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A short note on a present-day benthic recovery status in the formerly heavily polluted Idefjord (Sweden/Norway)
- Polovodova Asteman, Irina, Nordberg, Kjell
- Marine pollution bulletin 2017 v.123 no.1-2 pp. 227-231
- Retaria, effluents, environmental factors, fauna, geochemistry, heavy metals, pulp and paper industry, sawmills, sediments, species diversity, water pollution, North Sea, Norway, Sweden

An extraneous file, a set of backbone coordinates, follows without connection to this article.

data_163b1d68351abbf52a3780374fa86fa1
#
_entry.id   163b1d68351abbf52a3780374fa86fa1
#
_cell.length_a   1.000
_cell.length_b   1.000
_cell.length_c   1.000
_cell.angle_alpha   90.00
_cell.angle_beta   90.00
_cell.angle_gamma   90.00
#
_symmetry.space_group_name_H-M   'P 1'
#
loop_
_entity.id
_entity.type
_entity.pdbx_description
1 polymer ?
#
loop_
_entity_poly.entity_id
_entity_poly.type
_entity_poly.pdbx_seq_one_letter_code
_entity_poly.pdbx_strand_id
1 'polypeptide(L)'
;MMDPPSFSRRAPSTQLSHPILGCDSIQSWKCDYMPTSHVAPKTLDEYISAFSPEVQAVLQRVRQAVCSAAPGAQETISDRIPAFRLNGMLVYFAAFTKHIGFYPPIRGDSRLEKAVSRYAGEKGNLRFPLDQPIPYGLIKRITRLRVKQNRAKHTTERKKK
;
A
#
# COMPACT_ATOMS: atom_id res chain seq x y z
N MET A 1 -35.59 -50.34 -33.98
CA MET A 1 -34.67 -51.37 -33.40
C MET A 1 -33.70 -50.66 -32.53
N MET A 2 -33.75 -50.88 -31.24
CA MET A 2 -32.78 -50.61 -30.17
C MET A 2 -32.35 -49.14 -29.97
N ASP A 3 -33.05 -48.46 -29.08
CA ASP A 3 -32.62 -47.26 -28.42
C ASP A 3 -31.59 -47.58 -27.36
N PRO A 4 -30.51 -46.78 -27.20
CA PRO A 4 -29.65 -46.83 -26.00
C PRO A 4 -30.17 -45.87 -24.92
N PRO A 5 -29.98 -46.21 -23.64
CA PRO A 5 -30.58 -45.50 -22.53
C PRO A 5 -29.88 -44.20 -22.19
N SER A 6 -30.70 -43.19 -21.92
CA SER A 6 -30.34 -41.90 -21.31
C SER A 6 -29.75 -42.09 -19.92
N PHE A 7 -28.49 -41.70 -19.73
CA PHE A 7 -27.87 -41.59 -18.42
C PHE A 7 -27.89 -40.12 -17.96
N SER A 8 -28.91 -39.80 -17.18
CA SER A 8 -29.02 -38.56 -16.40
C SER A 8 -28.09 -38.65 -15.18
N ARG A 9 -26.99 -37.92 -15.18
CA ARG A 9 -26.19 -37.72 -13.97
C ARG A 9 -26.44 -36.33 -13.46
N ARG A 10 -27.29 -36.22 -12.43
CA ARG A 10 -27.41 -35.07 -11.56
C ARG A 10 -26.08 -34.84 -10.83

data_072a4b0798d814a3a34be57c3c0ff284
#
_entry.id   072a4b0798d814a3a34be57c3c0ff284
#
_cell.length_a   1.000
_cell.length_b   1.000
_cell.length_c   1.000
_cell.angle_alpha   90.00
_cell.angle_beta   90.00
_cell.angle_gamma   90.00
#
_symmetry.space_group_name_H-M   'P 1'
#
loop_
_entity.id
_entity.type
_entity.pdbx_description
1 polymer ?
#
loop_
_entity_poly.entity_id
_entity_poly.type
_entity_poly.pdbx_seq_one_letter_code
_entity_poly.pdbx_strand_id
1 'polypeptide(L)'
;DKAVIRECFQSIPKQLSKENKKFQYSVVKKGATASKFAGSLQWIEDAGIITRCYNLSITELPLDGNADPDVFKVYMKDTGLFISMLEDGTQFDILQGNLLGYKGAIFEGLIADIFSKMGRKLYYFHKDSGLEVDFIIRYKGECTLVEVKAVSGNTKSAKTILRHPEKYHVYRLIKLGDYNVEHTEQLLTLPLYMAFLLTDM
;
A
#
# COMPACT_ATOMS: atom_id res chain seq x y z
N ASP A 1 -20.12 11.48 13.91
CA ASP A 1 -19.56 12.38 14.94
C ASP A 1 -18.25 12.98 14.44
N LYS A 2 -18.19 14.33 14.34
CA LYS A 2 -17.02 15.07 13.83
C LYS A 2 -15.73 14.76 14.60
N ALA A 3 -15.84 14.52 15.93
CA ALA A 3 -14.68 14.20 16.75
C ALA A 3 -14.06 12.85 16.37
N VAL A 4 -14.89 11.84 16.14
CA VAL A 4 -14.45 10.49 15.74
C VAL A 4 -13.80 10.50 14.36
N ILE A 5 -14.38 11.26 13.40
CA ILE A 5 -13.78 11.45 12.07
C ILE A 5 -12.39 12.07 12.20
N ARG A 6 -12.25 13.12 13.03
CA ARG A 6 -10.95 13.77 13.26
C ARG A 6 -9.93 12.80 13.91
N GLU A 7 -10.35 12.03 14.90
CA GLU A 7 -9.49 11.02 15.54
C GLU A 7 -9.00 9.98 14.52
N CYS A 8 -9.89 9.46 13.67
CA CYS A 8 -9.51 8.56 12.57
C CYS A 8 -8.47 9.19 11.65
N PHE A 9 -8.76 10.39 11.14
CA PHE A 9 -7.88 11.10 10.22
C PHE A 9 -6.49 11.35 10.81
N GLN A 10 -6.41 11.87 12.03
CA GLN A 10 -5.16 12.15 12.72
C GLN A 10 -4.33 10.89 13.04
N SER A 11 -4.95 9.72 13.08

- Idefjord (Skagerrak, North Sea) has had a long pollution history due to a heavy exposure to effluents from sawmills and pulp and paper industry, which had a detrimental effect on fjord life. Earlier we presented a paper on the pollution history and benthic recovery in the fjord by studying sediment geochemistry (TOC and heavy metals) and benthic foraminifera in the sediment cores taken in the inner and the outer Idefjord. At that stage the foraminiferal (~benthic recovery) record was limited to years 2000 (inner fjord) and 2002 (outer fjord), in contrast to pollutant data reaching all the way up to 2014. In this short note we extend the foraminiferal record to year 2014 and fill the gap in the benthic recovery in the inner and the outer fjord over the last 12years. The results show that both inner and outer fjord inlets currently undergo a steady benthic recovery reflected in comeback of transitional and pre-pollution benthic foraminiferal species after 2000–2002 and towards 2014. The recovery is also supported by increasing faunal diversity, low dominance and since 2000–2002 re-appearance of calcareous foraminiferal species (Bulimina marginata, Elphidium spp., Epistominella vitrea, Hyalinea balthica and Lagena spp), which all disappeared during the period of maximum effluent discharges. At the same time, detection of opportunistic newcomers (e.g. Stainforthia fusiformis) and persisting absence of some transitional species such as Ammoscalaria tenuimargo suggests a recolonization by foraminiferal population with a different species composition as compared to the original pre-pollution community either due to changed environmental conditions or/and increased competition.